Low frequency active vibration isolation for advanced LIGO

W. Hua, Ginzton Laboratory
R. Adhikari, LIGO, Massachusetts Institute of Technology
D. Debra, Stanford University
J. Giaime, Louisiana State University
G. Hammond, University of Glasgow
C. Hardham, Ginzton Laboratory
M. Hennessy, Ginzton Laboratory
J. How, Ginzton Laboratory
B. Lantz, Ginzton Laboratory
M. Macinnis, LIGO, Massachusetts Institute of Technology
R. Mittleman, LIGO, Massachusetts Institute of Technology
S. Richman, LIGO, Massachusetts Institute of Technology
N. Robertson, Ginzton Laboratory
J. Rollins, LIGO, Massachusetts Institute of Technology
D. H. Shoemaker, LIGO, Massachusetts Institute of Technology
R. Stebbins, University of Colorado Boulder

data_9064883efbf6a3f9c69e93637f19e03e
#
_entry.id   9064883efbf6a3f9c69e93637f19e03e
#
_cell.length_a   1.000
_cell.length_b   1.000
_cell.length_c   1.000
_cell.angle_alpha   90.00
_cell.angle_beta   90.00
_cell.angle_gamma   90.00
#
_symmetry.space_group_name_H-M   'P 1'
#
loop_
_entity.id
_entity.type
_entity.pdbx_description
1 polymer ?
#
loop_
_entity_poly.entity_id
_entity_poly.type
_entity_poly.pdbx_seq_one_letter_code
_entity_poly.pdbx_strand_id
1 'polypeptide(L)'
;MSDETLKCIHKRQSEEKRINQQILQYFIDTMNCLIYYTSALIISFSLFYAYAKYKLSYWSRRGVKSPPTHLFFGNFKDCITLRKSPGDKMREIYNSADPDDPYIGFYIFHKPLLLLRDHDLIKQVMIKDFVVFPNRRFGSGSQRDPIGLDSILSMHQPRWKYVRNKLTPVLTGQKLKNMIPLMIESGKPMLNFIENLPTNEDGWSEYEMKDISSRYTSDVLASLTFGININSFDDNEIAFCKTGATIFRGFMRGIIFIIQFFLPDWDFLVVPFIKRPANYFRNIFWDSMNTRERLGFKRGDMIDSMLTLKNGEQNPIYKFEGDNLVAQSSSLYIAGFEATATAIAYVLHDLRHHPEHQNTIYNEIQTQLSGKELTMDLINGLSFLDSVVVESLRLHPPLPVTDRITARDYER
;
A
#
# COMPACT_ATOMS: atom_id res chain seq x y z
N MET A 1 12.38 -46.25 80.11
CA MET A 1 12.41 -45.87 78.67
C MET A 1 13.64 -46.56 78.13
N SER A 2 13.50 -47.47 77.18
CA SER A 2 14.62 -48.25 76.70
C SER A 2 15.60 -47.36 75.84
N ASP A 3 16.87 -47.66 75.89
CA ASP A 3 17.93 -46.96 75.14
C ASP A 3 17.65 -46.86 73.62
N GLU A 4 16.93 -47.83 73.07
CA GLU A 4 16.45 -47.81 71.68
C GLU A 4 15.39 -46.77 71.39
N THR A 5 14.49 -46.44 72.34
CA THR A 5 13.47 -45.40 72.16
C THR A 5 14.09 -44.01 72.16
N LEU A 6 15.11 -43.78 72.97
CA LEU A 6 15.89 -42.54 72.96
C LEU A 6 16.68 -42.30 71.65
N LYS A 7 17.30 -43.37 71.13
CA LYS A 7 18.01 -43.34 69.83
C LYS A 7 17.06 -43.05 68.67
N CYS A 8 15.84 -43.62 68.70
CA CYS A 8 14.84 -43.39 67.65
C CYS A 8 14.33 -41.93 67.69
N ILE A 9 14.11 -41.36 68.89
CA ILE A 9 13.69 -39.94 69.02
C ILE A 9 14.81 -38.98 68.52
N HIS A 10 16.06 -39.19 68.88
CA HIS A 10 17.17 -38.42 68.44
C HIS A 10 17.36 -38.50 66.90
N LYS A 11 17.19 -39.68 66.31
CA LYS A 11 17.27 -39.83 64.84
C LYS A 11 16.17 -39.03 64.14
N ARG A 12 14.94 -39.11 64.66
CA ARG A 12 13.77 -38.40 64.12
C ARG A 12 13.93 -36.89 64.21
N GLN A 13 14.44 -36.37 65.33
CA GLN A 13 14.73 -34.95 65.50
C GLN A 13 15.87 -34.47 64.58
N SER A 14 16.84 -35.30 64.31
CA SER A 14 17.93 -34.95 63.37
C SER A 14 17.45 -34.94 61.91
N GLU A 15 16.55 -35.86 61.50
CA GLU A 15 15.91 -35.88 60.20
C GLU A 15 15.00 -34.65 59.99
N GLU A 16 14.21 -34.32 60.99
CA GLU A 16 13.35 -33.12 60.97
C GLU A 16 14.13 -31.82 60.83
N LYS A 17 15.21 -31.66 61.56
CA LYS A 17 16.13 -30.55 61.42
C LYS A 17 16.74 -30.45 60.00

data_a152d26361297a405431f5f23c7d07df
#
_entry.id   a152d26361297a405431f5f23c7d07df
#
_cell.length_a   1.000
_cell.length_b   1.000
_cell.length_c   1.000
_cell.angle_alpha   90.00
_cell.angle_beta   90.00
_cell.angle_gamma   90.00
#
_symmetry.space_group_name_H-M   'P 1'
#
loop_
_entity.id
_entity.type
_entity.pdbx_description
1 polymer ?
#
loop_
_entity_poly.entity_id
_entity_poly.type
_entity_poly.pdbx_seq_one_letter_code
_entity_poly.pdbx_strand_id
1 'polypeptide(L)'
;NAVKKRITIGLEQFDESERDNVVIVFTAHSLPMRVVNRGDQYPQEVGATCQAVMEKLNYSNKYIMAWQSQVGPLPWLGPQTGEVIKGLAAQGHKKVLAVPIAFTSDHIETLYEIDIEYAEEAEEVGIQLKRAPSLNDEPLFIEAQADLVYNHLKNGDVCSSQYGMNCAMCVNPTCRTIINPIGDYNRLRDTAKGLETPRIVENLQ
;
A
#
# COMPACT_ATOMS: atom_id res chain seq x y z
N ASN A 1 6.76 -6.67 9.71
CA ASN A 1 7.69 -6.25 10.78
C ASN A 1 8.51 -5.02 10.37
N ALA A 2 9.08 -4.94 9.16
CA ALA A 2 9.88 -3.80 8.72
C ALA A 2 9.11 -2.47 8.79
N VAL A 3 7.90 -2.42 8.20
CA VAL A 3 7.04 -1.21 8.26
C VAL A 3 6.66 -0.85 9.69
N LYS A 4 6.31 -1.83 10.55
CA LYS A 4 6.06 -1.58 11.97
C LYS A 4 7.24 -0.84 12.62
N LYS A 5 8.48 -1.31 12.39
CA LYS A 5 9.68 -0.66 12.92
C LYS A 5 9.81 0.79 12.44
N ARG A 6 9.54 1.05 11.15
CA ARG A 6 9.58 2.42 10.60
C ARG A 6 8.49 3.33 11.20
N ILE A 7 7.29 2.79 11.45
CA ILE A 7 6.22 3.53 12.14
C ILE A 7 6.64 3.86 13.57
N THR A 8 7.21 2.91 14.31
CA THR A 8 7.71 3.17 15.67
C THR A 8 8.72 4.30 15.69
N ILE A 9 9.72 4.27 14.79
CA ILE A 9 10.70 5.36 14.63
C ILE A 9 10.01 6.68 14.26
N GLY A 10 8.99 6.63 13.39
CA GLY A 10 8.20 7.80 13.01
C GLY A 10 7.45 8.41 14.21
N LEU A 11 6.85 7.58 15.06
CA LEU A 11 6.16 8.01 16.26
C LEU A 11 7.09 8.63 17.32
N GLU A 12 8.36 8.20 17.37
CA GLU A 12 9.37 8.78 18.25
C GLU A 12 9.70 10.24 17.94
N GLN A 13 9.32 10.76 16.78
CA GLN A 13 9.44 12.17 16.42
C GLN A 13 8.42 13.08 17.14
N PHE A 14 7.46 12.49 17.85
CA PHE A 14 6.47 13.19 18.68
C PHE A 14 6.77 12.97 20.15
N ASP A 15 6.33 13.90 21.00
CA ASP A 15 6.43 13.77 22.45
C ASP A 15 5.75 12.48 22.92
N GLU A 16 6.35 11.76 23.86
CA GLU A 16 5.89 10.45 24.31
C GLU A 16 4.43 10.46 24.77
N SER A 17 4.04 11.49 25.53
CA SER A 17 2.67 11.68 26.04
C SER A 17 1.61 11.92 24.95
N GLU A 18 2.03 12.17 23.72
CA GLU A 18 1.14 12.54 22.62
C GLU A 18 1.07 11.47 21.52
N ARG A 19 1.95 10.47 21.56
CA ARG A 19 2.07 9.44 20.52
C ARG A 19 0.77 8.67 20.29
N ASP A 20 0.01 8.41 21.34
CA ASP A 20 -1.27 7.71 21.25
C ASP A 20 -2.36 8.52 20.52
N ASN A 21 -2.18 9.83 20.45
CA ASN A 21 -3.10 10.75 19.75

LIGO is dedicated to the detection of gravitational waves. To achieve the design sensitivity of the proposed Advanced LIGO detectors, the seismic isolation system is required to isolate the interferometer mirrors from ground motion above 0.1 Hz. The dominant source of motion above 0.1 Hz is the microseismic peaks near 0.15 Hz. The system needs to isolate the payload from this motion by at least a factor of five in all three translational degrees of freedom. Tilt-horizontal coupling is the most challenging problem for seismic isolation below 1 Hz. Tilt-horizontal coupling results from the principle of equivalence: inertial horizontal sensors cannot distinguish horizontal acceleration from tilt motion. Tilt-horizontal coupling rises dramatically at low frequencies, which makes low frequency isolation difficult. Several techniques are used to address the tilt-horizontal coupling problem. The isolation platform is designed to separate horizontal motions from tilt motions. Feedback control to displacement sensors is used to command the platform in all degrees of freedom. These sensors are "corrected" by ground seismometers, using an optimal FIR filtering technique to separate tilt noise from horizontal acceleration. With these techniques, we obtained isolation factors of 10 to 20 simultaneously in all three degrees of freedom at 0.15 Hz.